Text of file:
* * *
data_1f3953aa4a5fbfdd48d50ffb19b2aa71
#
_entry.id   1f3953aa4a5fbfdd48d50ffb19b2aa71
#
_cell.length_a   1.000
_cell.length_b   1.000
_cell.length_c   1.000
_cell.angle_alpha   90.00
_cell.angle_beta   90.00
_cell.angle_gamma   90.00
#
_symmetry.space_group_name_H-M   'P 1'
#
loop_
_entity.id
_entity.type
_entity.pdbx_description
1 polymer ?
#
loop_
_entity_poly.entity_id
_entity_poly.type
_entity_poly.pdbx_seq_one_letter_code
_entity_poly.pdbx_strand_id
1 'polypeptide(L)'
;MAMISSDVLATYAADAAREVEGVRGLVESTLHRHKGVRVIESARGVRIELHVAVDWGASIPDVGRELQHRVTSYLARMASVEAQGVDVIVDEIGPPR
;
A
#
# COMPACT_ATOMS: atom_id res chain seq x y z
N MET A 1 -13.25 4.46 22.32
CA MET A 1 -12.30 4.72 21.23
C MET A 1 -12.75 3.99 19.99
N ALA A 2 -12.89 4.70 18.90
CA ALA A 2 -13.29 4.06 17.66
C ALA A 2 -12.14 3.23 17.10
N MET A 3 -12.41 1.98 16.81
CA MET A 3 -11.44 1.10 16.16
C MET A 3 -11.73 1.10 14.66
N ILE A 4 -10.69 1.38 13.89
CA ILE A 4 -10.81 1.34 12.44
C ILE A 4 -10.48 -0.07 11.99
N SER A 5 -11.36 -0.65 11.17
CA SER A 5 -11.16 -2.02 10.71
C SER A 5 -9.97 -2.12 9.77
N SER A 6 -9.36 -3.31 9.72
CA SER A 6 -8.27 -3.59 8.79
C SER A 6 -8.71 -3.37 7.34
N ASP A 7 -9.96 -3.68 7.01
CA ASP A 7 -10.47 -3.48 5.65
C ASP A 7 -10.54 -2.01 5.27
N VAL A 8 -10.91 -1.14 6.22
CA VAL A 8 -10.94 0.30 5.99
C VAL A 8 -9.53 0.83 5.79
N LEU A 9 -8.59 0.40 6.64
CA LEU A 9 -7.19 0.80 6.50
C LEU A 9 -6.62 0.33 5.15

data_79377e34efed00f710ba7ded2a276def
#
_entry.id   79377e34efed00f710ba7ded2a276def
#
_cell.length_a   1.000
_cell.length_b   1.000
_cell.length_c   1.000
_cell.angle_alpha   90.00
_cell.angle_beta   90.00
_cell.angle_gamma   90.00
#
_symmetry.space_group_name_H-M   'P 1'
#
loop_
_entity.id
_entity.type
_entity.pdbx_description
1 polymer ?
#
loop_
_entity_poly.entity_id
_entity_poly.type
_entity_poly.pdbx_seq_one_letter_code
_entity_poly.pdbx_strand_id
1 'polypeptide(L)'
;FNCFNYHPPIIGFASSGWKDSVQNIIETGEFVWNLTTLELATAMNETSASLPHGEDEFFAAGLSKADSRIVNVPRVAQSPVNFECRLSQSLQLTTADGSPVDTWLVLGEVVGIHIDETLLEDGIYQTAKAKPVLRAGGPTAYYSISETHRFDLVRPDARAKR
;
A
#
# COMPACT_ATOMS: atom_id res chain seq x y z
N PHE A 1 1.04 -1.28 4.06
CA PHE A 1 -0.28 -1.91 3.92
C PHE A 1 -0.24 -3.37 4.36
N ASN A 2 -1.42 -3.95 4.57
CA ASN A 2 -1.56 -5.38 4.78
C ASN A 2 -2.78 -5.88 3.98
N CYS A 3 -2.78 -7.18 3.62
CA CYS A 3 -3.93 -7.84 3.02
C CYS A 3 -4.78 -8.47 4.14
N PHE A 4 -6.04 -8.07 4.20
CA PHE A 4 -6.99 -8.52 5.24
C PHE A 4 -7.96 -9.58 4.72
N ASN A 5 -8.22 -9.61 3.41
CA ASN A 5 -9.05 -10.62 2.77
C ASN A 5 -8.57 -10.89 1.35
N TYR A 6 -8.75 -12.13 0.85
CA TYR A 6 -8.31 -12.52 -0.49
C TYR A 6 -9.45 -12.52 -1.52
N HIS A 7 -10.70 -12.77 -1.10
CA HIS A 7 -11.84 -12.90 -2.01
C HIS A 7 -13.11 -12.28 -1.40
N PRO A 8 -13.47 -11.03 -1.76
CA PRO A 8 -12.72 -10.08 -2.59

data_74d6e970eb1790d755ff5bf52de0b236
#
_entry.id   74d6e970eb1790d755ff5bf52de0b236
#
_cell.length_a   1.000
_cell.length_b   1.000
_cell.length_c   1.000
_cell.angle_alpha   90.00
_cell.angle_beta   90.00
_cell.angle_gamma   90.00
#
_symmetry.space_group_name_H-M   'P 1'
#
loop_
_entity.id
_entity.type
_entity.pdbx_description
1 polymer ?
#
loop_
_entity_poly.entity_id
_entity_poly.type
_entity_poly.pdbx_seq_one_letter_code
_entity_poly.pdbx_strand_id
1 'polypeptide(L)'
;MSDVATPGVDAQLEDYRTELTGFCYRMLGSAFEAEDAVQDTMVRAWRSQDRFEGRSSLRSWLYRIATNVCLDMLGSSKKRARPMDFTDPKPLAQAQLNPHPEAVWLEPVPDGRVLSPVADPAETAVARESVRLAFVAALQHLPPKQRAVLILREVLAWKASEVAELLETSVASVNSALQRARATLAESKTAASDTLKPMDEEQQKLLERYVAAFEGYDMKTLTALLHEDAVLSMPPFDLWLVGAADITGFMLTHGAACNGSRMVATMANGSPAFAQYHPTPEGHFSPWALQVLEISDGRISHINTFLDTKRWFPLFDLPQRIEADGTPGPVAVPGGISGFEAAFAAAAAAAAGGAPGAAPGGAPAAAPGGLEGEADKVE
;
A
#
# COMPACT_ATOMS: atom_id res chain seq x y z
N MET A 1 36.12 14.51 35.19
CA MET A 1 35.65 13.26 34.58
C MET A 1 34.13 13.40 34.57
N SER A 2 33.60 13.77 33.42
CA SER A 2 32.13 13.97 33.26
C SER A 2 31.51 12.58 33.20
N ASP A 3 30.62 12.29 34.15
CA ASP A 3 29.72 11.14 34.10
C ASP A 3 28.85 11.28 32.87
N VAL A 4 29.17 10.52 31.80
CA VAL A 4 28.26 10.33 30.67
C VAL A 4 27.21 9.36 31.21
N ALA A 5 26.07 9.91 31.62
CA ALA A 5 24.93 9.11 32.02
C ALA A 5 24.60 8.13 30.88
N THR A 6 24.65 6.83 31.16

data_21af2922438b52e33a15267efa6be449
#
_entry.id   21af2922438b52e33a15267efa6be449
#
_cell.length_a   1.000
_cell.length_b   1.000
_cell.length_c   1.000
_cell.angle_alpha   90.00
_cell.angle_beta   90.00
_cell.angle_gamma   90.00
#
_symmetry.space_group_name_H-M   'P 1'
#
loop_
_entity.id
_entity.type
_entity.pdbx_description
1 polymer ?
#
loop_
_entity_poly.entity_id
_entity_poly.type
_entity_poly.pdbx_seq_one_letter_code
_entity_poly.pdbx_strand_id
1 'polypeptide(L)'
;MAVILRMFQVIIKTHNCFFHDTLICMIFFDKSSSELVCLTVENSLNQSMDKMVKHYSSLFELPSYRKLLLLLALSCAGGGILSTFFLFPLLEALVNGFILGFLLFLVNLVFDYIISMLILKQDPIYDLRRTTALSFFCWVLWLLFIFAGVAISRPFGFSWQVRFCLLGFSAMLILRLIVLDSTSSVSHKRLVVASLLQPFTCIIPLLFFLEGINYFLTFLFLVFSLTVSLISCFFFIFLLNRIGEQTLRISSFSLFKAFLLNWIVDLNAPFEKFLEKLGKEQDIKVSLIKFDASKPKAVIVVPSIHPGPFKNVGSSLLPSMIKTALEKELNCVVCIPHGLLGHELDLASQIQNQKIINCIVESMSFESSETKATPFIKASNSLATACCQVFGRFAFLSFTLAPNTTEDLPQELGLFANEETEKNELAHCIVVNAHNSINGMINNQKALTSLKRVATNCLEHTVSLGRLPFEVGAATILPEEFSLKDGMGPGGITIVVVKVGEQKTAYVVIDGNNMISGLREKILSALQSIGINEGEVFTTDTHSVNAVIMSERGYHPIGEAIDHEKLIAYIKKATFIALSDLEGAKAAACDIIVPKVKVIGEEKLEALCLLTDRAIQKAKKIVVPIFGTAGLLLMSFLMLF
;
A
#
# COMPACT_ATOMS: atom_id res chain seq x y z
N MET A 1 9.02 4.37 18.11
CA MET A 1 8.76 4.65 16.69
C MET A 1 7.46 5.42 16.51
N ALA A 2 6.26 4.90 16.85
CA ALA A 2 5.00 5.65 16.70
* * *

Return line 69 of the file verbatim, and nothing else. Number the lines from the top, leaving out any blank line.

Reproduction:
_symmetry.space_group_name_H-M   'P 1'